The title of this introduction is taken from a song on Sonic Youth’s remarkable record Daydream Nation, which came out around the time that I first met Erik. This record, which both of us love or have loved, is always associated in my mind with Erik. The sense on that record, of urgency struggling to make itself known in the face of an overwhelmingly deep, sluggish trance, a trance which the band is all too familiar with, reminds me of Erik’s work, as do the enormous surges of euphoric clarity, which do break through that trance, again and again.

April 2009.

Copycats on CBC radio, Saturday Nov. 27

Sook-Yin Lee took a stroll with me through Chinatown to discuss copying for her radio show DNTO, which airs this Saturday, November 27, 2 p.m., on CBC Radio 1. You can listen to the podcast here.  We did a whole section of the interview live in a TD Bank ATM booth, watching people taking out cash, and trying to think through what that weirdest of copies, money, is really about. While it’s quite clear to me that paper money is literally a copy, the question “what is money a copy of?” is a very difficult one. Best response for me is found in George Simmel’s remarkable 1907 book The Philosophy of Money, which I notice Arjun Appadurai is also a fan of. Money is very close to the unstable plasticity of mimesis itself. It represents, i.e. imitates, value, but again, what does that really mean? For Marx, value itself could be a kind of hallucination whose effects were nonetheless very real … something that the current financial crises confirm. Money proliferates, it’s a great example of the contagiousness of mimesis, and it was a pleasure to watch people taking  small stacks of bills from the ATM, one after another — a very orderly proliferation.  But as a copy, money is also unstable and disappears, as those that bought subprime mortgage instruments in the belief that they represented something, now know.  Simmel struggles with this paradox: that money is supposed to be a guarantee of value, of the stability of the system of valuing, but is nonetheless in practice highly unstable.  But isn’t the enormous national and international financial apparatus, from the World Bank to academic economics to governmental monetary policy an indication of how much work it is to maintain the stability of the “original” of monetary value, and stop it from turning into a “mere”, “worthless”, “copy”?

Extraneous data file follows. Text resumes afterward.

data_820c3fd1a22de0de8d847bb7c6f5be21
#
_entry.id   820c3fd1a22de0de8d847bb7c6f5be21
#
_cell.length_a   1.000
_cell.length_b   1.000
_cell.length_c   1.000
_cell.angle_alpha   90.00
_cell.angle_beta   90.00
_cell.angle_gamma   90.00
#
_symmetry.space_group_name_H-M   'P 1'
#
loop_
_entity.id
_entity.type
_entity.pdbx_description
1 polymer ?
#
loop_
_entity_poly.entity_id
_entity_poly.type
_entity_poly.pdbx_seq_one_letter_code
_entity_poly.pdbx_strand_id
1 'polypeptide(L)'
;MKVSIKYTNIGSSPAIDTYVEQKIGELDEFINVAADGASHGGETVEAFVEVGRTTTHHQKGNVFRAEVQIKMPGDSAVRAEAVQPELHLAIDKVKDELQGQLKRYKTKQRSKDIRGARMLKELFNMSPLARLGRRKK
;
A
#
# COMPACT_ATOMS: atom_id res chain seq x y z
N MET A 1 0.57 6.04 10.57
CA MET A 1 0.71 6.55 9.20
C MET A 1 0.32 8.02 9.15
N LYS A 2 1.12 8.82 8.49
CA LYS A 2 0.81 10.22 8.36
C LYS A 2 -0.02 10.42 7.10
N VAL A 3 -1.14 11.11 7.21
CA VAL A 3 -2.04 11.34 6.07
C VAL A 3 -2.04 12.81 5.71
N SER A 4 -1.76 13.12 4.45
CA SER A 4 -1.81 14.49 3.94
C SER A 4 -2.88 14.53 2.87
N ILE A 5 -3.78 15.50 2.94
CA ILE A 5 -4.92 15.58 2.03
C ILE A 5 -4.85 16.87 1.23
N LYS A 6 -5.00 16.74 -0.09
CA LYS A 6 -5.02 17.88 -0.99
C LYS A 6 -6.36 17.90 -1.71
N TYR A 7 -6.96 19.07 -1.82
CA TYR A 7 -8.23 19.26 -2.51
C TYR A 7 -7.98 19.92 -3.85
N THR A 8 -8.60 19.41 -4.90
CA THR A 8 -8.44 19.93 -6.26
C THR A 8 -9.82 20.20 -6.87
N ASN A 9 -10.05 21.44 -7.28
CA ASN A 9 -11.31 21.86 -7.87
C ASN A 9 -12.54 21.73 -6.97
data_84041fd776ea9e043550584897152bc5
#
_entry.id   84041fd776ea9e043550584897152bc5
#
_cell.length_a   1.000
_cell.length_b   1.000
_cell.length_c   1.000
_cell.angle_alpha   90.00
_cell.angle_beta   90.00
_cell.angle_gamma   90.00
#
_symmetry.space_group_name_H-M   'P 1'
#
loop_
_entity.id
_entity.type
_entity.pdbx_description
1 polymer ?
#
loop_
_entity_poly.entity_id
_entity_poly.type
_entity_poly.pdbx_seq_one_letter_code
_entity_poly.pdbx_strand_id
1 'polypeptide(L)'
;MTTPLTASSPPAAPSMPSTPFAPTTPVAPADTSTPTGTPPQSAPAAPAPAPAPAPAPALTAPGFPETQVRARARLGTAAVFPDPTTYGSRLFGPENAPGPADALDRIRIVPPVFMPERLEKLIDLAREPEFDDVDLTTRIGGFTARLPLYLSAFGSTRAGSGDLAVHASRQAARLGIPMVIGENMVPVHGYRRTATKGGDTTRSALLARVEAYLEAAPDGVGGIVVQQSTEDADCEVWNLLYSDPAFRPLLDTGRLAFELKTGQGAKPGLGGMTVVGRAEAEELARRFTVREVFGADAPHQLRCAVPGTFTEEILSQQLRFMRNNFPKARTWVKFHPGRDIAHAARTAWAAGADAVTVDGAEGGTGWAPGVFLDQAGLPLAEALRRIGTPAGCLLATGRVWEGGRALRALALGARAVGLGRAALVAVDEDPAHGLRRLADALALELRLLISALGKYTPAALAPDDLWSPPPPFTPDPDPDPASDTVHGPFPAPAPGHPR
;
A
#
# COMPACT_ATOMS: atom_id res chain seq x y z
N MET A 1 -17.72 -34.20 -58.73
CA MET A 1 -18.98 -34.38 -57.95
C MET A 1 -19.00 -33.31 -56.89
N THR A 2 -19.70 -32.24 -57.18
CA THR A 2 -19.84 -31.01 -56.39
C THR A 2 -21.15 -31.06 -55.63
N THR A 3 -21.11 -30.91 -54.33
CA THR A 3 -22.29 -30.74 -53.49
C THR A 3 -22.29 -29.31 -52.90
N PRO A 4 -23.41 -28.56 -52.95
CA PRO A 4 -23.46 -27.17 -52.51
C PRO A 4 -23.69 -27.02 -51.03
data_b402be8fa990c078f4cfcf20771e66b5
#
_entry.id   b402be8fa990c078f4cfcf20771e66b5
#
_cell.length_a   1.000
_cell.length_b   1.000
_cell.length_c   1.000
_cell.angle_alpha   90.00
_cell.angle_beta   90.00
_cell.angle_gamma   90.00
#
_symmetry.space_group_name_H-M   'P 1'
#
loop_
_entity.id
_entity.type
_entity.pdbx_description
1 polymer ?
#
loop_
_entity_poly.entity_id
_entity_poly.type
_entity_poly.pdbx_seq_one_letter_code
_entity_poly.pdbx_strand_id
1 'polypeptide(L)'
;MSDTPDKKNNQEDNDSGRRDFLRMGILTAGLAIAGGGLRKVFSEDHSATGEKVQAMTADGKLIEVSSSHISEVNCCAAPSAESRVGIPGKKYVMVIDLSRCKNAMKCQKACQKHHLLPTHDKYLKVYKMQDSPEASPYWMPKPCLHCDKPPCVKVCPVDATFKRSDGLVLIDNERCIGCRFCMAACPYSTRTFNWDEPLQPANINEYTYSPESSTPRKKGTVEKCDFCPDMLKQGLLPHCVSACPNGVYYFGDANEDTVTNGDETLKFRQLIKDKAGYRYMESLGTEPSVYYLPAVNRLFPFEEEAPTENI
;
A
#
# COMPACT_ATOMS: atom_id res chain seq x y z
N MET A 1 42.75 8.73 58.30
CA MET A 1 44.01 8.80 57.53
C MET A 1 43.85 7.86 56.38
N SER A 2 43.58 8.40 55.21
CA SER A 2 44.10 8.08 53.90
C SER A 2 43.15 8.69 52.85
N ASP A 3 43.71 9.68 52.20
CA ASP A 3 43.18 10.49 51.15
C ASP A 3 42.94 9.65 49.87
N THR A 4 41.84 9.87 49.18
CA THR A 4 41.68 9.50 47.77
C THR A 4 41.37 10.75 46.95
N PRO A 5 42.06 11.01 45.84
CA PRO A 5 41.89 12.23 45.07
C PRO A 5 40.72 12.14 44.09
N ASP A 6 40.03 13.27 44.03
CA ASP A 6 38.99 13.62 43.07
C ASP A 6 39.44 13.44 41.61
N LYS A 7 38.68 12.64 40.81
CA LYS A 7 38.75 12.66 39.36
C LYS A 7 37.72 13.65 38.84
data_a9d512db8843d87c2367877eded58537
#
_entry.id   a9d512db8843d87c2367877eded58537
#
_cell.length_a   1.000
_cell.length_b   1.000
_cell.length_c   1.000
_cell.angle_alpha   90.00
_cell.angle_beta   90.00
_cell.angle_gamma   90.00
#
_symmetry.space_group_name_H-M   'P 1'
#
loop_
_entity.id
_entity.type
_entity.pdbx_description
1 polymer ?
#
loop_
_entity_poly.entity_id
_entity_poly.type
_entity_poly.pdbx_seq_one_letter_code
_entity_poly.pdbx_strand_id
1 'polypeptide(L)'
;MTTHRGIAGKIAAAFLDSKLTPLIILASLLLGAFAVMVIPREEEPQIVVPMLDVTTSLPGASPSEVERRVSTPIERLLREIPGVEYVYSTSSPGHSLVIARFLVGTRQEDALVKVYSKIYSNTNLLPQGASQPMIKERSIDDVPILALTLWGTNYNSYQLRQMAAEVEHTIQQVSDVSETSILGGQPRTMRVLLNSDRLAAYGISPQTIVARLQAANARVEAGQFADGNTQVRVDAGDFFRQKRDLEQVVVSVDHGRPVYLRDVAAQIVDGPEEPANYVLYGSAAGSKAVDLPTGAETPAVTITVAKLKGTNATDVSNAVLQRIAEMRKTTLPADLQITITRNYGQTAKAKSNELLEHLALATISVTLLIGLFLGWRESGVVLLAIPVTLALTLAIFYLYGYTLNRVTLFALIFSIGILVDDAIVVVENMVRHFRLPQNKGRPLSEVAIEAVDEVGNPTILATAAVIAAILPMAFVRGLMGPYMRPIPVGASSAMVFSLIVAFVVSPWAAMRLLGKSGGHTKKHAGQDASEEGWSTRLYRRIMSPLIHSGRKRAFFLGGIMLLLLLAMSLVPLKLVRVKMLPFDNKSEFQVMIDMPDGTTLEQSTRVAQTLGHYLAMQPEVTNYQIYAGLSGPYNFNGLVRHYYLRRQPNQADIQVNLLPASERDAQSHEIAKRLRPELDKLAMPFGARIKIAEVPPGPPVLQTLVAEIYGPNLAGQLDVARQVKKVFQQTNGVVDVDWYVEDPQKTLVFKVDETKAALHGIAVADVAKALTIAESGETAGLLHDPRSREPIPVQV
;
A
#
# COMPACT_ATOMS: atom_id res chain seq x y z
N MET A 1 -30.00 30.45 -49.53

When I was working on In Praise of Copying, someone told me, or perhaps I read somewhere that the Canadian visual art group General Idea had written that “money was the first multiple”, i.e. the first mass produced art object a la Marcel Duchamp.  I tried to verify the statement, or find a source, but I was never able to do so.  I guess that would make it a counterfeit statement about counterfeiting? Buyer beware …

Rorotoko Interview

An interview with me re. copying and related matters in Rorotoko.

The New Yorker, National Post, Chronicle and Erik Davis on In Praise of Copying

Several thoughtful early responses to In Praise of Copying….

The first is an excellent blog post by Jenny Hendrix for The New Yorker concerning my Borgesian Brooklyn book launch and how to handle the universality of copying, in the bookstore and elsewhere.

The second is the audio of an hour long radio conversation I had with Erik Davis and Maja D’Aoust on their Expanding Mind show on the Progressive Radio Network.  Erik was his usual brilliant self, and we covered everything from compassion for viruses, to cumbia, to the struggle to understand what sameness means.  A great pleasure to chat with these guys.